Can SOA boost the "Innovation Spend"? That's the question that came to mind when I read Vinnie Mirchandani's recent piece at SandHill.com . Most IT budgets, he explains, are overwhelmingly about the "Utility Spend."
The Utility Spend is "Infrastructure product introduced over 18 months ago, and any Software or Services offerings introduced over 3 years ago. Most vendor investments in these products should have been recouped...Most incumbent vendors provide Utility support. They need to find ways to reduce their portion of the budget by 50 to 70% over the next few years."
The Innovation Spend, as he explains it, "is often beta quality implementations of emerging technology, content rationalization or process delivery - somewhat risky, but nothing like the $ 100m write-offs of the past. And those with huge business payback for the buck. Yesterday, it was rolling out RFID tags and PDAs to mobile sales forces and WI-FI campuses. Today, it varies from more sophisticated tools to capture knowledge from aging workforces to predictive data mining to BPO in a number of areas. Tomorrow, biometrics and grid computing. Note - this tactical, but high payback Innovation, not that over-hyped concept - Strategic Advantage through technology."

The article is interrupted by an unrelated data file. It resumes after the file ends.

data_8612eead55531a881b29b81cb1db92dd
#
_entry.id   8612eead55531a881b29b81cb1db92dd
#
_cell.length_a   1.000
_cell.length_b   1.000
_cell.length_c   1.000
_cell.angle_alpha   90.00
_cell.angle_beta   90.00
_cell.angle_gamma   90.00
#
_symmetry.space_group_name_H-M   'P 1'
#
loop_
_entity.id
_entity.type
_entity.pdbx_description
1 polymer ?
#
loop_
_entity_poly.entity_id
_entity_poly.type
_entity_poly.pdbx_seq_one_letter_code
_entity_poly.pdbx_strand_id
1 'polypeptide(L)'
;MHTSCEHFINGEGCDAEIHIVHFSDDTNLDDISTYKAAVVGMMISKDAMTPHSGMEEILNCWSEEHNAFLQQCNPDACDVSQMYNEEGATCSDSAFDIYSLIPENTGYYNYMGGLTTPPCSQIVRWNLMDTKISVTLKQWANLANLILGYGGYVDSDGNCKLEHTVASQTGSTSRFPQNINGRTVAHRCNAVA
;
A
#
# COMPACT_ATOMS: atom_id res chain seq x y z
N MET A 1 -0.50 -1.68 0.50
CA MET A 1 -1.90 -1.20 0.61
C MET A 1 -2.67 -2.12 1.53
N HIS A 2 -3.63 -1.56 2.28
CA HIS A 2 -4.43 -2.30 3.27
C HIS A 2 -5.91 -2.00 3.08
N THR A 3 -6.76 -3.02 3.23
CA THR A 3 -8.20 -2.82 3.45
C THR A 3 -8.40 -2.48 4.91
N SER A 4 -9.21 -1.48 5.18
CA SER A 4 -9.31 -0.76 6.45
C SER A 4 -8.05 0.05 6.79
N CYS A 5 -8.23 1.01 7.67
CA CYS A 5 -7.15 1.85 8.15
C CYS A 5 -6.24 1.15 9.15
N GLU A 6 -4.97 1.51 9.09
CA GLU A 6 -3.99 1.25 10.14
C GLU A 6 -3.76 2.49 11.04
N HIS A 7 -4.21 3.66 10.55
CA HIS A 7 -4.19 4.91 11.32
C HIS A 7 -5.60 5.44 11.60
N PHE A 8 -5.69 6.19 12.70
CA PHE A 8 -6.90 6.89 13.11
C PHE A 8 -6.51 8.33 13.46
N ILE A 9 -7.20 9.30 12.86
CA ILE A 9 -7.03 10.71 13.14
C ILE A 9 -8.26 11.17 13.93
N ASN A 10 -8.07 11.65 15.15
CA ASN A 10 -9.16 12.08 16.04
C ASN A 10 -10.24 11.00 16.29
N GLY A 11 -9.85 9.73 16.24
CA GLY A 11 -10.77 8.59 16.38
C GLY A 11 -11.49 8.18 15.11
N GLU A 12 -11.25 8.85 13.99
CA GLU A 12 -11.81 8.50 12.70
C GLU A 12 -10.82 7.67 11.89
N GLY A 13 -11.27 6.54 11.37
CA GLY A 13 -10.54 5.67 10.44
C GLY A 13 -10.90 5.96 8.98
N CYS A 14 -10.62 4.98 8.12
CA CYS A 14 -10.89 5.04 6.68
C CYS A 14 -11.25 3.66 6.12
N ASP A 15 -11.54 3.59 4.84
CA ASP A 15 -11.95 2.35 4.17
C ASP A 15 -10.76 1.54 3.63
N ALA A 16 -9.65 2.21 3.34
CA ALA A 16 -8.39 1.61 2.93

The promise is that SOA will eliminate much of today's conventional utility spending, radically collapsing the cost of integration as well as application and infrastructure maintenance (not to mention license costs). That may free us up to put more money into the innovations and processes and initiatives that truly differentiate us.